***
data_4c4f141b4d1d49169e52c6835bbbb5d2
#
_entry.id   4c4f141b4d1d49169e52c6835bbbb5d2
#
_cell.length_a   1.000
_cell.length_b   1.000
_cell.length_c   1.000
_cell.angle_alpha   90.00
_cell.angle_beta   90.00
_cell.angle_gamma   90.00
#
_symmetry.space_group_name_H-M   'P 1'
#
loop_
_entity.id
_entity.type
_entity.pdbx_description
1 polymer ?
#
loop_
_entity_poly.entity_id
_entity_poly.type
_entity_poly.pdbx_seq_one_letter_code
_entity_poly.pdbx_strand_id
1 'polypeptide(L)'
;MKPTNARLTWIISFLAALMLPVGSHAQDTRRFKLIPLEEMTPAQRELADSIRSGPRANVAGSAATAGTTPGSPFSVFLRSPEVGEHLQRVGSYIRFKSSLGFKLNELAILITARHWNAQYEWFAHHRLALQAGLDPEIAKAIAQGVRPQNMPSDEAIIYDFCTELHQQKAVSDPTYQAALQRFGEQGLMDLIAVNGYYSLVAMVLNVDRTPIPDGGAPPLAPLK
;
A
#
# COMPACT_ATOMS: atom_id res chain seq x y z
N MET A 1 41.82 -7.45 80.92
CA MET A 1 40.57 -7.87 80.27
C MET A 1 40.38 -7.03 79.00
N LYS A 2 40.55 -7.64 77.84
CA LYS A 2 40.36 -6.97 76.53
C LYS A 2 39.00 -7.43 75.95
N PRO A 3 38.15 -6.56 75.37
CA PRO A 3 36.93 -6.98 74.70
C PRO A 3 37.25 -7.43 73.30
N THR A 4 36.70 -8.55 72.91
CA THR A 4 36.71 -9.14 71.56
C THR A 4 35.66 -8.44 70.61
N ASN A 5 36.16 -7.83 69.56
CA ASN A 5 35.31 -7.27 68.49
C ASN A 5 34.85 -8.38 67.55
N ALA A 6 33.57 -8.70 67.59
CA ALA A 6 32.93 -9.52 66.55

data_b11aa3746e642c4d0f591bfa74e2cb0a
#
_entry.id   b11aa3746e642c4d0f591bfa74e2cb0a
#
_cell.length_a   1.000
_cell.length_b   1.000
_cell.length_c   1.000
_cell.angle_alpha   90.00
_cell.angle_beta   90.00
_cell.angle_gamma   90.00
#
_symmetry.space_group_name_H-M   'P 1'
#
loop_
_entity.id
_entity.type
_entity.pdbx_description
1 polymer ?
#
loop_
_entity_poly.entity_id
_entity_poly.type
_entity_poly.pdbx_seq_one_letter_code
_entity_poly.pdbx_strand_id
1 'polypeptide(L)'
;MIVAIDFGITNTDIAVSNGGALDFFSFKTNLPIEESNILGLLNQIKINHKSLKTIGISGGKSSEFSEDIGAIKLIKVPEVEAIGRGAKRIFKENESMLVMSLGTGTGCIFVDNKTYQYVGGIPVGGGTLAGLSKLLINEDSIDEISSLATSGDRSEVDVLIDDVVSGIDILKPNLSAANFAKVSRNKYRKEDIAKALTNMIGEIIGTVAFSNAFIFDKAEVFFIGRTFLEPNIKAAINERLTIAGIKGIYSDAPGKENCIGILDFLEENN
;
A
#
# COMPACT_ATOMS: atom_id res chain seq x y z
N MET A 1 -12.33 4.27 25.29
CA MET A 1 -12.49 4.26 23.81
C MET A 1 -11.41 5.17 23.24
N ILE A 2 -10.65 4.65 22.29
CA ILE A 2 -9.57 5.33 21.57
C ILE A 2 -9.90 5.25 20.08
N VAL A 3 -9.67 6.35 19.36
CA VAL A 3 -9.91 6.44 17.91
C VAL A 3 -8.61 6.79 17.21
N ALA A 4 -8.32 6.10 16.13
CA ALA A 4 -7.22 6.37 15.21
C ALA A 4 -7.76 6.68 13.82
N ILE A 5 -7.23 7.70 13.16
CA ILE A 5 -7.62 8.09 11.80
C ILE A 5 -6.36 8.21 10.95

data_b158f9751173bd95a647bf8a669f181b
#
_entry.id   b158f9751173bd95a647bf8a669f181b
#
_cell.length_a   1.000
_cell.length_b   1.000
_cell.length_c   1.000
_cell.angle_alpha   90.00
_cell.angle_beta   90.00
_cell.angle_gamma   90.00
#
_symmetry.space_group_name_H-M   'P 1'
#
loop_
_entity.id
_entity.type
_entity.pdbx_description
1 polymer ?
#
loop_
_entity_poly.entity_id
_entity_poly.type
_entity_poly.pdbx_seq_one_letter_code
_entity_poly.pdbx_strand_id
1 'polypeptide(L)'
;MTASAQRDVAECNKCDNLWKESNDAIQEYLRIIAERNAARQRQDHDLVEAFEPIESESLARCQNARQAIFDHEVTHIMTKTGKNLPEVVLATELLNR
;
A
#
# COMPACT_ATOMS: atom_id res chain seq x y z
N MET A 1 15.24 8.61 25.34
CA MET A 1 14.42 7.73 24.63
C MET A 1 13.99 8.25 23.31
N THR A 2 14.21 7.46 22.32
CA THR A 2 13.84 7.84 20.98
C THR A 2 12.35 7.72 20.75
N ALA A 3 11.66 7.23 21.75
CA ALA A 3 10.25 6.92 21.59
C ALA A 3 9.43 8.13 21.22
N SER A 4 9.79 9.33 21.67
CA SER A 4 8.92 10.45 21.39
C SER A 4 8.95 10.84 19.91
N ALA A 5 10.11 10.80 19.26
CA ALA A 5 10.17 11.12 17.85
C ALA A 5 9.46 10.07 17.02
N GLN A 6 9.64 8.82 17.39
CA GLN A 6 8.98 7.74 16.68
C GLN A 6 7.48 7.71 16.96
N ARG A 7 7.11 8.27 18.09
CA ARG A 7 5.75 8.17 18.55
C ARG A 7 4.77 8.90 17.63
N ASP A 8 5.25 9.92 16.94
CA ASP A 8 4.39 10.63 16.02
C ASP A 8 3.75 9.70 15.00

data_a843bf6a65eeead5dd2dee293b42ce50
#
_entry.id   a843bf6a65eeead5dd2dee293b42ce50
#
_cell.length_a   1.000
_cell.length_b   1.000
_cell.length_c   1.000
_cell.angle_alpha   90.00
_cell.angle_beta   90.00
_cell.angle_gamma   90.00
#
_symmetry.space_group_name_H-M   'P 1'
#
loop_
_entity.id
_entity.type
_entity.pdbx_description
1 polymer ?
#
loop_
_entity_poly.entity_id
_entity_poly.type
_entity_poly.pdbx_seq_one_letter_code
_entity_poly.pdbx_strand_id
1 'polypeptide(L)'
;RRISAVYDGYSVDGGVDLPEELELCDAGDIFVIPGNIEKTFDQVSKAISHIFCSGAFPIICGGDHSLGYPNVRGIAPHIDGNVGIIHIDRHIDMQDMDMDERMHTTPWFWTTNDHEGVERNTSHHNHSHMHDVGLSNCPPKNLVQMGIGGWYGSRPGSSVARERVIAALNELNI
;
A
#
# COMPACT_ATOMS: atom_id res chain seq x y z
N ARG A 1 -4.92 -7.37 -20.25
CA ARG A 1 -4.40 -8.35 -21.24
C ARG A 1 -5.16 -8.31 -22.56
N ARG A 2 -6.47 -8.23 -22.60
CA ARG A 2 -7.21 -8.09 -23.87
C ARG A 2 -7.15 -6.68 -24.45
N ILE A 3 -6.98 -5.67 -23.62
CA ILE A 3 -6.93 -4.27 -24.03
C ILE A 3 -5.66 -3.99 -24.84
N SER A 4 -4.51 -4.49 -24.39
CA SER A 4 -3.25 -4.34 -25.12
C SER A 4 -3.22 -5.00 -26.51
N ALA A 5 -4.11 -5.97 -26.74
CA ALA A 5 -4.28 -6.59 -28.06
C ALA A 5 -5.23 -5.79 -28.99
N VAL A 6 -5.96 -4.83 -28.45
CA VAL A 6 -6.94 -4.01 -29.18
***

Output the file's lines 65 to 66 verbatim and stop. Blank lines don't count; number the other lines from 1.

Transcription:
1 polymer ?
#